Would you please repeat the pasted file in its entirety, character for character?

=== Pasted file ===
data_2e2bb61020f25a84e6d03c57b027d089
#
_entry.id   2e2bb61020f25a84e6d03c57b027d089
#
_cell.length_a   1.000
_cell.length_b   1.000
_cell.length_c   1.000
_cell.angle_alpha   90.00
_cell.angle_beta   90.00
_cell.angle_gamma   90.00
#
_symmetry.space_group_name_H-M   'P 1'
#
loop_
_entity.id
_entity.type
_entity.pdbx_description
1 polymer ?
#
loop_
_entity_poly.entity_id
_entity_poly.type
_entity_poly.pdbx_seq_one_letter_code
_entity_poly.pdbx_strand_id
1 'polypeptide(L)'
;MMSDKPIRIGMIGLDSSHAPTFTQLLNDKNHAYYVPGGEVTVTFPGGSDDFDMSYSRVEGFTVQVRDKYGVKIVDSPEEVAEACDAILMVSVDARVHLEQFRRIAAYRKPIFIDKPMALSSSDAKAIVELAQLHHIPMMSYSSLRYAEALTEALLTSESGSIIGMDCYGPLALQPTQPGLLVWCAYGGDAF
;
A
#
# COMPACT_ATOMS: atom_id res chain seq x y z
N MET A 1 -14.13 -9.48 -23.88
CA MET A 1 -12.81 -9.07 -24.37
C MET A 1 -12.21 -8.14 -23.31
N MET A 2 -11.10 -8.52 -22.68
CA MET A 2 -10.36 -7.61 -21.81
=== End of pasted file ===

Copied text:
data_2e2bb61020f25a84e6d03c57b027d089
#
_entry.id   2e2bb61020f25a84e6d03c57b027d089
#
_cell.length_a   1.000
_cell.length_b   1.000
_cell.length_c   1.000
_cell.angle_alpha   90.00
_cell.angle_beta   90.00
_cell.angle_gamma   90.00
#
_symmetry.space_group_name_H-M   'P 1'
#
loop_
_entity.id
_entity.type
_entity.pdbx_description
1 polymer ?
#
loop_
_entity_poly.entity_id
_entity_poly.type
_entity_poly.pdbx_seq_one_letter_code
_entity_poly.pdbx_strand_id
1 'polypeptide(L)'
;MMSDKPIRIGMIGLDSSHAPTFTQLLNDKNHAYYVPGGEVTVTFPGGSDDFDMSYSRVEGFTVQVRDKYGVKIVDSPEEVAEACDAILMVSVDARVHLEQFRRIAAYRKPIFIDKPMALSSSDAKAIVELAQLHHIPMMSYSSLRYAEALTEALLTSESGSIIGMDCYGPLALQPTQPGLLVWCAYGGDAF
;
A
#
# COMPACT_ATOMS: atom_id res chain seq x y z
N MET A 1 -14.13 -9.48 -23.88
CA MET A 1 -12.81 -9.07 -24.37
C MET A 1 -12.21 -8.14 -23.31
N MET A 2 -11.10 -8.52 -22.68
CA MET A 2 -10.36 -7.61 -21.81